Its vintage offering is typically only a few bucks more than the non vintage, making it a canny purchase. The 1999 is young, but has enough ‘flesh’ (grape taste and texture) to drink now. A few more years in the bottle and it will open up to show extra layers of complexity.
Now, here’s the thing: when you abbreviate the name to just Moët, you pronounce the ‘t’. However, if you give it the whole name (“Moët et Chandon, my friend!”), then you don’t.
Pol Roger Brut Reserve ‘White Foil’ NV
This champagne is made out of all three grape sorts, Pinot Noir, Pinot Meunier and Chardonnay which are sourced from the top quality vineyards. An impressively rich, dry style from one of the oldest and most distinguished Champagne houses.
Perfect both as an occasion wine or for impromptu celebrations, and great value. Lighter in style than Bollinger, it is toasty and finely poised. Great for the perfect apéritif.
Salon ‘S’ Blanc de Blancs
If real exclusivity and class is what you’re after (and if it isn’t, what are you after?), Salon should hit the spot. Made from 100 percent Chardonnay grapes, it takes quality control to a new level, as Salon doesn’t bother to make any wine at all unless the vintage is good enough. Since its start in 1911 there have only been just over 30 types made.
Stylistically, it starts off life taut and slightly reticent with flavors of lemon and minerals, and needs aging to show the full breadth of flavors. The current release is 1997 (good luck finding anything older, I certainly had no such luck). If, however, you ever see any 1990 about, do whatever is necessary to get a glass.
Considering that the most people who consume Cristal do so because of the label and not the contents, the quality remains very high. It was created in 1876 for Tsar Alexander II of Russia and famously presented in a clear bottle, apparently at his request.
It is the vintage, prestige blend of Louis Roederer and is lush and rich, balanced by toasty complexity. Consumed by rappers and the vulgar rich is not necessarily a good thing for long term success and Cristal has already started to acquire a slight whiff of footballer’s wives about it.
Taittinger Brut Reserve
Another of the big houses still in family hands, Taittinger has been at the top of its game for some time, and its whole range is exemplary.
For sheer hedonistic drinkablity, Taittinger is hard to beat, as it has a relatively high proportion of Chardonnay in the blend and this gives it a distinctly rounded, generous character. Taittinger is excellent and really affordable champagne and I highly recommend it.
If Cristal is all a bit too bling for you, Krug is the answer. You know you’re dealing with a serious player with the price tag of more than $300 in US. It is definitely worth trading up, though. This is heavyweight stuff, very serious and complex, and designed for those who know what they’re drinking, as opposed to those who like to be seen drinking.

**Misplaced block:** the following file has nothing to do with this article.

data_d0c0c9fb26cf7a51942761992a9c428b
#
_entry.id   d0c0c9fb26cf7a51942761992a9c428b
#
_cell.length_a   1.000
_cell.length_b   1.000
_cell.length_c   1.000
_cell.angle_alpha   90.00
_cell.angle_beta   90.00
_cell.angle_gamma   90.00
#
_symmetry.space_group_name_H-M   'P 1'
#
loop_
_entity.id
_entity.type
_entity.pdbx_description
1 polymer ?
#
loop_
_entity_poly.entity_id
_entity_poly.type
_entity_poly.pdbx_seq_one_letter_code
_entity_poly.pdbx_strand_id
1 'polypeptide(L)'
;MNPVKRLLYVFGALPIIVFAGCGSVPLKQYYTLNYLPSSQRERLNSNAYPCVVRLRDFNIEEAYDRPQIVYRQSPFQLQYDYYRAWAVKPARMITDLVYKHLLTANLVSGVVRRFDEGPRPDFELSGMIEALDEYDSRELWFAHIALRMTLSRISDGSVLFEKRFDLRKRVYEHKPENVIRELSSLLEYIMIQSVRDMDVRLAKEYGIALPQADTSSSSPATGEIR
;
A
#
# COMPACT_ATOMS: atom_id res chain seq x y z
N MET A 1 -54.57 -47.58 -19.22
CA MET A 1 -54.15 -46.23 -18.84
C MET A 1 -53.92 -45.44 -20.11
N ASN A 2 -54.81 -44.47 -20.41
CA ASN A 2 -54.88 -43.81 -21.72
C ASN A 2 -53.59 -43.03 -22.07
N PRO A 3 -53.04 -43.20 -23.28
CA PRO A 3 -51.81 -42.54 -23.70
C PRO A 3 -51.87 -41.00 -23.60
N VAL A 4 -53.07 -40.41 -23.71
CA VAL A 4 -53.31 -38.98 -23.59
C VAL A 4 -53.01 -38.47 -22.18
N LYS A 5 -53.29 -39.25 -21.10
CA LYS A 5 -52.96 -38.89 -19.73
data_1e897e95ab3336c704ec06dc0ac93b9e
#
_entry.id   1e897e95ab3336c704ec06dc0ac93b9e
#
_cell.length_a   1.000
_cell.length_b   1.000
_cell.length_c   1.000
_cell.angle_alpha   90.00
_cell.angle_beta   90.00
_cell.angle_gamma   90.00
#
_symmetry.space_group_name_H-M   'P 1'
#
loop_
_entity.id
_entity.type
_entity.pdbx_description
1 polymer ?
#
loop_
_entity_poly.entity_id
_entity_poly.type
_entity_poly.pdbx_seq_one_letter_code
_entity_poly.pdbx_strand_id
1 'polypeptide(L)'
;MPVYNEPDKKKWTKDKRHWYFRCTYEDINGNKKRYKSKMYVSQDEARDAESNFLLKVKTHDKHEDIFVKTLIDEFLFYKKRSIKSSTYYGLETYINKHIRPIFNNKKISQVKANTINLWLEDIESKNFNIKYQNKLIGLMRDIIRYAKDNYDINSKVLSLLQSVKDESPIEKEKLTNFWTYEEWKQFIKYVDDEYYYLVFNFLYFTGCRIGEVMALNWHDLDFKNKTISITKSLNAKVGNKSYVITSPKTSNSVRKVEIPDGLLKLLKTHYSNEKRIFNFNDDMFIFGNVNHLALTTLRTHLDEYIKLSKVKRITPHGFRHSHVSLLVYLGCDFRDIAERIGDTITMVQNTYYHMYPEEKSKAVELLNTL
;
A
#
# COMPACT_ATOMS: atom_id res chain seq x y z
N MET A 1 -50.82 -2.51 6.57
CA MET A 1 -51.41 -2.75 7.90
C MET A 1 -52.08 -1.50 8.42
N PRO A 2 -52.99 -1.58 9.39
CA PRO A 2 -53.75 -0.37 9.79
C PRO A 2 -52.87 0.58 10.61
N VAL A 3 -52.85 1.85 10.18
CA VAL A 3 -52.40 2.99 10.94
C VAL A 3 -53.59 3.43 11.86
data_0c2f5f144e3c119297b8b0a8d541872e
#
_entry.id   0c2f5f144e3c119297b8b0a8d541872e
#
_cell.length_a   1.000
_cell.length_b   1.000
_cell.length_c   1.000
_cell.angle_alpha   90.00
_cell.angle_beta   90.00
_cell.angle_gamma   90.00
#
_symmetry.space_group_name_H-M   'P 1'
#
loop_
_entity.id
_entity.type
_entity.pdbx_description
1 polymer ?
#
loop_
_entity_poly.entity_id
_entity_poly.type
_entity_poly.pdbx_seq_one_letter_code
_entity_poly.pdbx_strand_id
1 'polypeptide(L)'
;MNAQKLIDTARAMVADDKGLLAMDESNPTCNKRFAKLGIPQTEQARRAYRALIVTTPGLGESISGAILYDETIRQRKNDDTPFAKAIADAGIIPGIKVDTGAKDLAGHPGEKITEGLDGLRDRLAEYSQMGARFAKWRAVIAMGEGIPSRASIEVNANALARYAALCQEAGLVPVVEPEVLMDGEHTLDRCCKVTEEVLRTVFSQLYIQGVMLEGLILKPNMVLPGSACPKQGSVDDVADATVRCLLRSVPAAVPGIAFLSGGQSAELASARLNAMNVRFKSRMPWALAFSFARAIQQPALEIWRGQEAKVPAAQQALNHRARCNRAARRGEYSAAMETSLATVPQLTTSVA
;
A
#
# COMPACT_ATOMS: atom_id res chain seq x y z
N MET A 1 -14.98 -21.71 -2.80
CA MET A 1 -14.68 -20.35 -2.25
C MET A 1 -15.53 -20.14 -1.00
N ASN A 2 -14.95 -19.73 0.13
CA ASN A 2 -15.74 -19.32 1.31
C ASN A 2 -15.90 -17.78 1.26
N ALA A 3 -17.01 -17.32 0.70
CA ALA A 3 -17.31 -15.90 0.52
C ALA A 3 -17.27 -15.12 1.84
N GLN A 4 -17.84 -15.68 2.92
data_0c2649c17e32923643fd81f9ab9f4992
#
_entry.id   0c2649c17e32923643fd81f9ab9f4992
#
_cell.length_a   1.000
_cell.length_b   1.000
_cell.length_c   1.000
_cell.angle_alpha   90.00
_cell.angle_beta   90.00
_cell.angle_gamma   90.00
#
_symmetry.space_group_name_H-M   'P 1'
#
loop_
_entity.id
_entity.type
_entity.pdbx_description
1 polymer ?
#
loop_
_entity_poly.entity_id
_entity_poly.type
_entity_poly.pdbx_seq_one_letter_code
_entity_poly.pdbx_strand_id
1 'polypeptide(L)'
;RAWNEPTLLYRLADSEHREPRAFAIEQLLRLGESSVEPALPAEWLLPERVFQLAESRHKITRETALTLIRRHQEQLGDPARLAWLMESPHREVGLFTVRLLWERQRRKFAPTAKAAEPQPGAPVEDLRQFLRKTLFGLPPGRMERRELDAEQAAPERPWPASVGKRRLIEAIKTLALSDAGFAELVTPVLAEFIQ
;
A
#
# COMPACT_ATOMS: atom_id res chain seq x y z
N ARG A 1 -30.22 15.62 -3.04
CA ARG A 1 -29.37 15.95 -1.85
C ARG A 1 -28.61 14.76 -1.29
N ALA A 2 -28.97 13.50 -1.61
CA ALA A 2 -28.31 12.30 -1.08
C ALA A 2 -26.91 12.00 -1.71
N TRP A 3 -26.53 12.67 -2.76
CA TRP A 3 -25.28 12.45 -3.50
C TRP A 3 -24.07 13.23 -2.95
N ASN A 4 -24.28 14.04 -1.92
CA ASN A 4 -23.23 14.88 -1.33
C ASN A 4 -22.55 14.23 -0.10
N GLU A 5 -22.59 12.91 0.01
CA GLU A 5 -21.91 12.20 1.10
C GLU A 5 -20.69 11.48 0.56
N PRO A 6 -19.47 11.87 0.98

Think of it as a great white wine that just happens to have bubbles. This powerhouse of a wine is very firm on the palate with lots of depth. White it is beautiful nice and young, Krug Vintage can certainly benefit from some extended cellar time.
Krug also does you the massive favor of aging the bottles before selling so while most prestige champagnes are drunk too young, it can offer the 1998 as its current release. Also look out for the otherworldly 1988.
Laurent Perrier Ultra Brut NV
As the name implies, this is an extra dry style. Before bottling, most champagnes have a small amount of sugar solution added to them, known as ‘dosage’. Ultra Brut has none. This style is all about delicacy and fresh acidity. It is a great palate-awakening apéritif but is also sensational with food; this and a dozen oysters is a dead cert. Trust me.
What does it all stand for?
Champagnes are full of unregulated terms that very few know what do they stand for.
I have found explanations for them so you can remember them and impress some gorgeous woman while drinking one of the champagnes from the list.
- Brut – it means dry
- Demi sec – medium dry. You will not see this label on many bottles but when you do find demi sec champagne then know that it is a great refresher after a big meal or a great sip with strawberries in summer.
- Blanc de Blancs – champagnes wearing this label are made from chardonnay grapes.
- Grand Cru or Premier Cru – The vineyards within Champagne region are classified. Only wines made from Grand or Premier Cru (meaning “the best”) vineyards can put it on the label.
Which one from the list is your favorite? Share your thoughts or if you think I have missed some of the labels that deserve to be on this list post a comment and I will try to enlist it.